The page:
Here's a raw conversion from a Sony A7R2 image shot in low light at ISO 2000. The difference between the two images is substantial.
Here we have lifted the shadows of an image with high dynamic range taken at ISO 5000.
It's hard to believe that we're actually looking at two different raw conversions of the same file!
With Frame Averaging, we make several identical exposures of a scene, import them as layers into Photoshop, then average the layers. Sensor noise is "averaged out" in this process, leaving only the pixels which represent the actual subject. Before the days of sophisticated noise-reduction software, this was considered an effective solution, albeit only for stationary subjects.
Performing a test with my 42-megapixel Sony A7R2 set to ISO 10,000, I lifted the deep shadows by 100% in Adobe Camera Raw. DxO performs better than frame averaging, until we reach around 12 frames. Past that point, frame averaging is better, but only in some ways. To see any differences at all, we need to view the image at 100%. How often do we display at 100% ?
The DxO image holds its own but an 18-frame average actually retains more detail in some places. However, even 18 averaged captures are not enough to completely remove the sensor noise that DxO removes in a single pass.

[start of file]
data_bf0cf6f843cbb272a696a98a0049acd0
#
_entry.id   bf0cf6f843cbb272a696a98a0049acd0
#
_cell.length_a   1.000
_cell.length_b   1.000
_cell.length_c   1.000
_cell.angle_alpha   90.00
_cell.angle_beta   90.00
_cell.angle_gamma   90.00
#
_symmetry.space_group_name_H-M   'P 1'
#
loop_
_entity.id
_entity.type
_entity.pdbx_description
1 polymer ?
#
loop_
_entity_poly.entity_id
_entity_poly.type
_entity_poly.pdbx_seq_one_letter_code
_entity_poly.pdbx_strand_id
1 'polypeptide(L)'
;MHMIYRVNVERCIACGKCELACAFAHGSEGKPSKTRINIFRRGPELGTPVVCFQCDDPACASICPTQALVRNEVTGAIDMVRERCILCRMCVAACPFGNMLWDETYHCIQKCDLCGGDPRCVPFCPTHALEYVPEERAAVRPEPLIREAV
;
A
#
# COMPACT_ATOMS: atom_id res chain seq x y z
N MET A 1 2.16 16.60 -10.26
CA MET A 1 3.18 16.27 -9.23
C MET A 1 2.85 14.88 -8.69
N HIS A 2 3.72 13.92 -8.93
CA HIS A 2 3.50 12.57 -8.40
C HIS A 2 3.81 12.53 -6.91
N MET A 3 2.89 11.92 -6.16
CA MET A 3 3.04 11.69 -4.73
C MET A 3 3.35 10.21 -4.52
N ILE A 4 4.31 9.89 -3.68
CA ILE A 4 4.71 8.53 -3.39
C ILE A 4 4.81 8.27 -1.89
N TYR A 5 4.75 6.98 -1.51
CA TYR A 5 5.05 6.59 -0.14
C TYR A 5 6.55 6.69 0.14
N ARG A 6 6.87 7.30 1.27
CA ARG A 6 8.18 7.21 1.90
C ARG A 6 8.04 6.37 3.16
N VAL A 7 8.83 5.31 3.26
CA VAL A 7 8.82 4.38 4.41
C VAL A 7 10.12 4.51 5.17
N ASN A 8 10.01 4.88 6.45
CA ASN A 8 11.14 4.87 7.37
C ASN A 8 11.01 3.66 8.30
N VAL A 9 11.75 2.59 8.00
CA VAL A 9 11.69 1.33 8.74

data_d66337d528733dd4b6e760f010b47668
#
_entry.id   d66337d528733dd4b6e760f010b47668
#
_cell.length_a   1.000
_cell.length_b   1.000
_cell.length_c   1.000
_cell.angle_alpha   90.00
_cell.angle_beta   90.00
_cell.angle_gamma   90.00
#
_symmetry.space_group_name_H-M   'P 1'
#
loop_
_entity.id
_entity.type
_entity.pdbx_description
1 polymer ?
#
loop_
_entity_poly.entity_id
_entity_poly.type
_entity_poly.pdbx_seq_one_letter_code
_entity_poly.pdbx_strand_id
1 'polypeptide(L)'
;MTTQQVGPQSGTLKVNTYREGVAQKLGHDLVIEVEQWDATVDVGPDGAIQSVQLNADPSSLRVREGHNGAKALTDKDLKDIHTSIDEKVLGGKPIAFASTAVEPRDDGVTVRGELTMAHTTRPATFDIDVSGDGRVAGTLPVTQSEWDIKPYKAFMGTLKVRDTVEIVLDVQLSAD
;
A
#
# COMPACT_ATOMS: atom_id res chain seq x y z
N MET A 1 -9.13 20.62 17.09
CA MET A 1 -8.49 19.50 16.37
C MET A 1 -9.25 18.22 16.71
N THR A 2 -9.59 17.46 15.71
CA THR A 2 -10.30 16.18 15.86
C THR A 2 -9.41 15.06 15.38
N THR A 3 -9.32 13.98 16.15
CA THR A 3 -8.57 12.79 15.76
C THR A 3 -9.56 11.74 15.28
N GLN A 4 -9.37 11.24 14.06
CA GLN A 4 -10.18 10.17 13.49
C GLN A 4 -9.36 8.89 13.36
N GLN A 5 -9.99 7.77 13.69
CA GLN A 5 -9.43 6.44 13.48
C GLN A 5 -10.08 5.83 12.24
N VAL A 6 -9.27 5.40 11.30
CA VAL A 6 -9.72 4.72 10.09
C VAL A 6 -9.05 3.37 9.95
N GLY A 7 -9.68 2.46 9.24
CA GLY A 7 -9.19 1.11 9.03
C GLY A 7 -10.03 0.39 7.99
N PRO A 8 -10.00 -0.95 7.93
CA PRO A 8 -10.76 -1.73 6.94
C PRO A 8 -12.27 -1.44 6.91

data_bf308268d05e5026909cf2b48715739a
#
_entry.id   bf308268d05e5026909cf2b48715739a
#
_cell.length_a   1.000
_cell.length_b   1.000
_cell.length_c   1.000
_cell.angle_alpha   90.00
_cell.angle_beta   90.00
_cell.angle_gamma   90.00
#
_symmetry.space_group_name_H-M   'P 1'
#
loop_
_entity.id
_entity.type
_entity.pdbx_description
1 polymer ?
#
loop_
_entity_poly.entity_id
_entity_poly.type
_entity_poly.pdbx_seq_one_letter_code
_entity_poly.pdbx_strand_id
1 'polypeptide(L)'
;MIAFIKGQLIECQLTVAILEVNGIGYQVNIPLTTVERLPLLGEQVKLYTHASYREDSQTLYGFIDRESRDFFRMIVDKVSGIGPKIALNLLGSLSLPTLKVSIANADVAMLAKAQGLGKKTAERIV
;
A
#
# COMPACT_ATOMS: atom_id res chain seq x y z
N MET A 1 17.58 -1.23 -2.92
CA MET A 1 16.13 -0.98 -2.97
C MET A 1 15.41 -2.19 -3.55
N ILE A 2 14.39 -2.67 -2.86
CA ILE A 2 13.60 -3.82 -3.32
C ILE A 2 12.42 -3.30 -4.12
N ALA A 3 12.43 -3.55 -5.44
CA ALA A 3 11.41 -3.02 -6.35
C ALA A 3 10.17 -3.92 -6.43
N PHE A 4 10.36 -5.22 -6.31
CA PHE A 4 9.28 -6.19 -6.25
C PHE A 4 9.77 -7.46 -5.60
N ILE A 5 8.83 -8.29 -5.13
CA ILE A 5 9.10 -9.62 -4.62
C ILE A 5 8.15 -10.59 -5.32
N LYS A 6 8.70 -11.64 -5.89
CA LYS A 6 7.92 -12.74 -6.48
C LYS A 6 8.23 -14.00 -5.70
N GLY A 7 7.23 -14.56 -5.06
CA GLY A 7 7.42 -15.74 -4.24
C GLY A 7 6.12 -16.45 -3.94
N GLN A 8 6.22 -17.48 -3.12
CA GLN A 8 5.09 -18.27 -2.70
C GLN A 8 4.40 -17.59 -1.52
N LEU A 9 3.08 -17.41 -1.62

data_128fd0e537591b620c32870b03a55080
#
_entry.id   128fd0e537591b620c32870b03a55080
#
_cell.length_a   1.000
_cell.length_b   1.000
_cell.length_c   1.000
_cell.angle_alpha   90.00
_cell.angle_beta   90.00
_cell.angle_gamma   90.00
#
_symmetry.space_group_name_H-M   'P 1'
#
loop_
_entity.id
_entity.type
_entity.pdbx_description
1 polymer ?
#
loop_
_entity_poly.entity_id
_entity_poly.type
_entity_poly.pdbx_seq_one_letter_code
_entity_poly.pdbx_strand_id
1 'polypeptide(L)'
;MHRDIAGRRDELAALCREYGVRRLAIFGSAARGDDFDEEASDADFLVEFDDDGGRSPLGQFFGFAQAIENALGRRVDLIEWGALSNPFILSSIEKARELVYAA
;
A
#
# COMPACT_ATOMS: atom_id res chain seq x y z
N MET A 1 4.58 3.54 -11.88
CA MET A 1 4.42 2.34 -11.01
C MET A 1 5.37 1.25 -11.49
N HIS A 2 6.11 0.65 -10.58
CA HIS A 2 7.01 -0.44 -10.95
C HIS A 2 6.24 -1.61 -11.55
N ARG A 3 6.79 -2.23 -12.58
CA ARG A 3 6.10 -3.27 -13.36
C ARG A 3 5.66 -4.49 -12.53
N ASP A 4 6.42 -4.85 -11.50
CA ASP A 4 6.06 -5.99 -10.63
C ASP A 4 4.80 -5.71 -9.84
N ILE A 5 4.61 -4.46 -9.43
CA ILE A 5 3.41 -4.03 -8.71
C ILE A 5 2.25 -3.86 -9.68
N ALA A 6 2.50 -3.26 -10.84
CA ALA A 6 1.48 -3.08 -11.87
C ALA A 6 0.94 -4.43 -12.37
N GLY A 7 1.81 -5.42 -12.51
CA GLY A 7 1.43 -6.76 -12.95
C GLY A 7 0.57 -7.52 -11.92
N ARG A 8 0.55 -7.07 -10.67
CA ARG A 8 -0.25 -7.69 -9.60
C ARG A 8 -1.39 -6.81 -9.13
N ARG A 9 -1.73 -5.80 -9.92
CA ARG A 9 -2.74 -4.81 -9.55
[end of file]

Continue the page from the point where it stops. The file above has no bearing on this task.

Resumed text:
DxO is certainly more convenient: only one exposure is required. Most importantly, it works with photos of all subjects, not just stationary subjects shot on a tripod. Move over, frame averaging. Hello, advanced noise reduction software !
Large Sensor Under Ideal Conditions
If we compare properly exposed and un-cropped images shot with a full-frame 42 megapixel Sony A7RII at base ISO 100, the difference in noise levels between Adobe and DxO Pure Raw2 raw conversion is modest. Therefore we don't need this tool if we're shooting under ideal conditions with a large sensor and we're not cropping. But how often is that ?
Free Camera Upgrade
With this tool you can shoot your camera at much higher ISO, under previously unworkable conditions. You can revisit high-ISO rejects from years past and process them into grainless images.